BTW the Wed NYT had a large diagram of t Notre Dame Cathedral and gave a time line seris of all the repairs and additions through history. I think it was engineer who said that this place was futzed with since 1200 that its hardly a need to "restore it" to an original state cause there really wasnt one. Even the spire was a later addition and then was restored once before
It turned out that with the combination of the lead roof AND the way that many of the beams (In that cruciform shape that held up the spire), There was no way thy could ven get water in there to do some good UNTIL large parts of the lead roof melted away. Imagine a lead roof. Th roof alone weighed in at about 50 tons they said(Im checking that out it seems rather light for a dense material over such an area and almost 1/2 in thick plating).
Wood beams are still among the most durable material to maintain shape in large spans,(so long as they are kept dry and protected from fire).
so they suffered lead poisoning and bacterial illnesses. add some plague and we have a real paradise
I see that theyve raised an amount that could just about cover a rebuild of the spire and sanctuary roof-lines in 5 years. I hope they add those modern materials and incorporate fire sensors and lightning arrestors (another thing I heard they did NOT have)
Paris authorities have warned of very high lead levels on the ground immediately surrounding the fire-damaged Notre Dame cathedral but insisted there was no danger from breathing the air, after environmental groups likened the site to “toxic waste”.
The latter are preparing to step up pressure this week over the possible pollution danger from toxic metal particles from the cathedral fire. Campaign groups will hold a press conference on Friday to warn of their concerns about the danger from the combustion of lead in last month’s blaze which destroyed the Gothic cathedral’s roof, spreading lead-laden dust.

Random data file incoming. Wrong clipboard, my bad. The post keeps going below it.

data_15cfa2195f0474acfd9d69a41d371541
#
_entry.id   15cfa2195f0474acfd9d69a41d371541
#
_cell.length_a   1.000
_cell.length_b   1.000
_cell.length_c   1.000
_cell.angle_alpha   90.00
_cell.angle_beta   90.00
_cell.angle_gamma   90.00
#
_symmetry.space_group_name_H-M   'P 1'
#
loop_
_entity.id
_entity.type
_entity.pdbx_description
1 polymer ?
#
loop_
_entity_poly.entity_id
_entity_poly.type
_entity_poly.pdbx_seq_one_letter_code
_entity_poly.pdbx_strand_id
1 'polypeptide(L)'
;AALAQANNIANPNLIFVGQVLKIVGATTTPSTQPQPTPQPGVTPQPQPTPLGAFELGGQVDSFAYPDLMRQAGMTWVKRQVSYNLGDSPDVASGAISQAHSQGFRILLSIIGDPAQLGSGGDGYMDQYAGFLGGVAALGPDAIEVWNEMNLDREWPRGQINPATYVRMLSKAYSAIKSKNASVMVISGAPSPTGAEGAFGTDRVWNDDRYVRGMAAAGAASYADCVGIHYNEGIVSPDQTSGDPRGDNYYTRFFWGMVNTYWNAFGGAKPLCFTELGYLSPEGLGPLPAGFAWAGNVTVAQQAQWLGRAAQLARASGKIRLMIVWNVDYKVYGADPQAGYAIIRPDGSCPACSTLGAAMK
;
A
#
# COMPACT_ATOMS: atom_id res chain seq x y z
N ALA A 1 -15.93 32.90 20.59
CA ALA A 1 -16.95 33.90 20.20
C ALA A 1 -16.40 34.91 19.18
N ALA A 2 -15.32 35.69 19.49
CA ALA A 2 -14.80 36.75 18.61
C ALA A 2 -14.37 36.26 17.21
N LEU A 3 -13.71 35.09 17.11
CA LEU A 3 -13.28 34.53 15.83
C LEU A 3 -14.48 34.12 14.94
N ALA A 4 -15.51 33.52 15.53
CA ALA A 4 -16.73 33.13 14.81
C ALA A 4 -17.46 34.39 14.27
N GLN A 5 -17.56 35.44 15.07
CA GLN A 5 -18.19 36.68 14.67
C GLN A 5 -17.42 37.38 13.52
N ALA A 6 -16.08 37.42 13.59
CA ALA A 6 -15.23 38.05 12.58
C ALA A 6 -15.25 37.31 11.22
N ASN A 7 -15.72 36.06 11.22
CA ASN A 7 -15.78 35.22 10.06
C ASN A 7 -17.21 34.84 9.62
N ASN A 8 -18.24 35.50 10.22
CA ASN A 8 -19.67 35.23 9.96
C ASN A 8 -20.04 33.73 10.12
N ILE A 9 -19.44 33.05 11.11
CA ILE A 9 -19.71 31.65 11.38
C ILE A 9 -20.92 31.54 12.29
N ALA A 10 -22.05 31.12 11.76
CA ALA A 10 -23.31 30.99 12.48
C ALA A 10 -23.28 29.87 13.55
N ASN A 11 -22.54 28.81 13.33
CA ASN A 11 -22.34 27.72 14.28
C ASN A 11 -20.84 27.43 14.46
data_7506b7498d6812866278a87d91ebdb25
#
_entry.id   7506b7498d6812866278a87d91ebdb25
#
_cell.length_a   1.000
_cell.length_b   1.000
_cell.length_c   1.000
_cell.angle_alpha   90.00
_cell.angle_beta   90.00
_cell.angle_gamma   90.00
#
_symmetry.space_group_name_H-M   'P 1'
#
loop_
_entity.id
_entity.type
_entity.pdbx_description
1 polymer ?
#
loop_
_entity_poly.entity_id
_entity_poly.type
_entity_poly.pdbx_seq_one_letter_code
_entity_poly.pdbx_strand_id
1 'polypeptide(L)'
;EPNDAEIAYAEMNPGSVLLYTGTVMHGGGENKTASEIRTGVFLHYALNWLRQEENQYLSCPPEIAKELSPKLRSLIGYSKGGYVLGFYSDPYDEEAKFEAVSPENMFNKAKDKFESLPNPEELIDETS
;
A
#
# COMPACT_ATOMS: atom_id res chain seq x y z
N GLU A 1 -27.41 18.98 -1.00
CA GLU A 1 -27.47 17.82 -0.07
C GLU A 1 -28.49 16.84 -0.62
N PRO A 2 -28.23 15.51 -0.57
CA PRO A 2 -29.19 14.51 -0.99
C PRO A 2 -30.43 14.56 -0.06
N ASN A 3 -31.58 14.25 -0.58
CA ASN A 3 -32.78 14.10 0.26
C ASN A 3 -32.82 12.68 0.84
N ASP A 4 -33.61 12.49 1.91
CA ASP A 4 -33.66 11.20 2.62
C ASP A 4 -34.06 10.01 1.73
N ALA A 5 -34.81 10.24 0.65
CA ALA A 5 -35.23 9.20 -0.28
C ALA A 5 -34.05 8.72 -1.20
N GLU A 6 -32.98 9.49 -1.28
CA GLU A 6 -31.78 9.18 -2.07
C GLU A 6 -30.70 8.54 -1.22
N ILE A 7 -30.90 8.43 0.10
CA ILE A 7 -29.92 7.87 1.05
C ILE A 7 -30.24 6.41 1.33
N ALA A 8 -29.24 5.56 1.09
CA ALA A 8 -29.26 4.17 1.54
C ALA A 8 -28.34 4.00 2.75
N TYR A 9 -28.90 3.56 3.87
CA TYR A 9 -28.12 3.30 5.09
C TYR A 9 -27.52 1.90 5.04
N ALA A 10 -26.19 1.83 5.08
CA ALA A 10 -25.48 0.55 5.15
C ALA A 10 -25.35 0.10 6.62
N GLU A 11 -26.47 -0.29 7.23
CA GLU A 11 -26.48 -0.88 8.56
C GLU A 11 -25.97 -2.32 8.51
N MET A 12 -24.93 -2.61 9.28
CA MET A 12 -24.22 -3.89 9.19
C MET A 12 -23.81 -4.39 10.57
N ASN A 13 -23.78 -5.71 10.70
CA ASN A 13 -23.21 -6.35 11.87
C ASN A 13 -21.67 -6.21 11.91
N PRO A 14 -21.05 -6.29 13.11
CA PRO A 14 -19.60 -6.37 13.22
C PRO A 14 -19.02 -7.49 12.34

Paris police issued a statement on Thursday saying there was no risk of toxic inhalation from the air and that high lead levels found on the ground were limited to the area immediately surrounding the cathedral – which is currently closed to the public – and not further afield.
Hundreds of tons of lead were used in Notre Dame’s frame, as well as the church spire that burned and collapsed on 15 April in a blaze which is being treated as accidental. When the cathedral roof caught fire it led to the combustion of vast amounts of the metal.
The Paris police statement on Thursday said that on the surface of pavements and gardens immediately adjoining the cathedral, lead levels were found to be very high: between 32 and 65 times the recommended limit by French health authorities. The areas closest to the cathedral are currently closed. Lead levels are also high within the cathedral itself.
But the police said there was no sign of higher-than-normal lead levels on the ground in the wider neighbourhood around Notre Dame.
Shortly after the fire, the Paris police advised locals to clean surfaces with a damp cloth and pregnant women and children to wash hands frequently.
“With regard to homes or private premises, it is recommended that residents in the immediate vicinity of the Notre Dame proceed to clean their home or premises and their furniture and other items, using wet wipes to eliminate any dust,” police had said.
But the French environmental campaign group Robin des Bois has warned that about 300 tonnes of lead from the cathedral’s roof and steeple had melted in the blaze. “The cathedral has been reduced to the state of toxic waste,” the association said shortly after the fire, urging authorities to detoxify the tonnes of rubble, ash and wastewater produced in the disaster.
The group will on Friday reiterate its concerns over health risks from the blaze and possible contamination of the Seine.
Since the fire, the police have maintained that the threat from lead was limited, saying lead poisoning usually builds up over years of exposure. There have been no reports of acute lead poisoning since the blaze that destroyed the roof of the 850-year-old landmark.